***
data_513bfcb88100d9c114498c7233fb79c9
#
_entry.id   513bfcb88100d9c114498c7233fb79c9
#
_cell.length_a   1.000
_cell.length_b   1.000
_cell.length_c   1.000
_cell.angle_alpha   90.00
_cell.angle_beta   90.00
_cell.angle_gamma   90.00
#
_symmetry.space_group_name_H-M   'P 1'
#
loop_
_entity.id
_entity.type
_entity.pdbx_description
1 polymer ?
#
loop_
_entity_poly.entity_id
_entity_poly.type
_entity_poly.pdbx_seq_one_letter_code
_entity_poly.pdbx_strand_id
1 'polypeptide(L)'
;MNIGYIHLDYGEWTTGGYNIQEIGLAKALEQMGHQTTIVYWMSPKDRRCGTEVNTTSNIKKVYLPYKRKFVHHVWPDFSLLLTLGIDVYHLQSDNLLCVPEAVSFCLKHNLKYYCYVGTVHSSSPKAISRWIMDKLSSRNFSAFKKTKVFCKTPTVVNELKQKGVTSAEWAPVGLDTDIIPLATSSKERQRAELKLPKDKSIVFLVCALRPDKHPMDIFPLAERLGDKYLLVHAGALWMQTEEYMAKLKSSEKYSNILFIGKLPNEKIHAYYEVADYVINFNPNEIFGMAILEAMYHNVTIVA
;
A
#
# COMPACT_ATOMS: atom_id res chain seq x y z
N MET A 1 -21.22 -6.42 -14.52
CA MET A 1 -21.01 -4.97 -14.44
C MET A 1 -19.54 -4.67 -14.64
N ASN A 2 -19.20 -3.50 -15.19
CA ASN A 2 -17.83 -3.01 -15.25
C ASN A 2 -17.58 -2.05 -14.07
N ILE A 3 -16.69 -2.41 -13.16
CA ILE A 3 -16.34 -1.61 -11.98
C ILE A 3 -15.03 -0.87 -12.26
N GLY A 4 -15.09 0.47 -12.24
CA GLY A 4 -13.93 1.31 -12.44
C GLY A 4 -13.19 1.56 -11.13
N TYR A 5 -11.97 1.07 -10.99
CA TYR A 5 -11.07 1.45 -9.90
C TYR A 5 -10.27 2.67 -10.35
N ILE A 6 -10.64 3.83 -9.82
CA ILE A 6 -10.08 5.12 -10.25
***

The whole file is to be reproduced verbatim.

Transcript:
data_513bfcb88100d9c114498c7233fb79c9
#
_entry.id   513bfcb88100d9c114498c7233fb79c9
#
_cell.length_a   1.000
_cell.length_b   1.000
_cell.length_c   1.000
_cell.angle_alpha   90.00
_cell.angle_beta   90.00
_cell.angle_gamma   90.00
#
_symmetry.space_group_name_H-M   'P 1'
#
loop_
_entity.id
_entity.type
_entity.pdbx_description
1 polymer ?
#
loop_
_entity_poly.entity_id
_entity_poly.type
_entity_poly.pdbx_seq_one_letter_code
_entity_poly.pdbx_strand_id
1 'polypeptide(L)'
;MNIGYIHLDYGEWTTGGYNIQEIGLAKALEQMGHQTTIVYWMSPKDRRCGTEVNTTSNIKKVYLPYKRKFVHHVWPDFSLLLTLGIDVYHLQSDNLLCVPEAVSFCLKHNLKYYCYVGTVHSSSPKAISRWIMDKLSSRNFSAFKKTKVFCKTPTVVNELKQKGVTSAEWAPVGLDTDIIPLATSSKERQRAELKLPKDKSIVFLVCALRPDKHPMDIFPLAERLGDKYLLVHAGALWMQTEEYMAKLKSSEKYSNILFIGKLPNEKIHAYYEVADYVINFNPNEIFGMAILEAMYHNVTIVA
;
A
#
# COMPACT_ATOMS: atom_id res chain seq x y z
N MET A 1 -21.22 -6.42 -14.52
CA MET A 1 -21.01 -4.97 -14.44
C MET A 1 -19.54 -4.67 -14.64
N ASN A 2 -19.20 -3.50 -15.19
CA ASN A 2 -17.83 -3.01 -15.25
C ASN A 2 -17.58 -2.05 -14.07
N ILE A 3 -16.69 -2.41 -13.16
CA ILE A 3 -16.34 -1.61 -11.98
C ILE A 3 -15.03 -0.87 -12.26
N GLY A 4 -15.09 0.47 -12.24
CA GLY A 4 -13.93 1.31 -12.44
C GLY A 4 -13.19 1.56 -11.13
N TYR A 5 -11.97 1.07 -10.99
CA TYR A 5 -11.07 1.45 -9.90
C TYR A 5 -10.27 2.67 -10.35
N ILE A 6 -10.64 3.83 -9.82
CA ILE A 6 -10.08 5.12 -10.25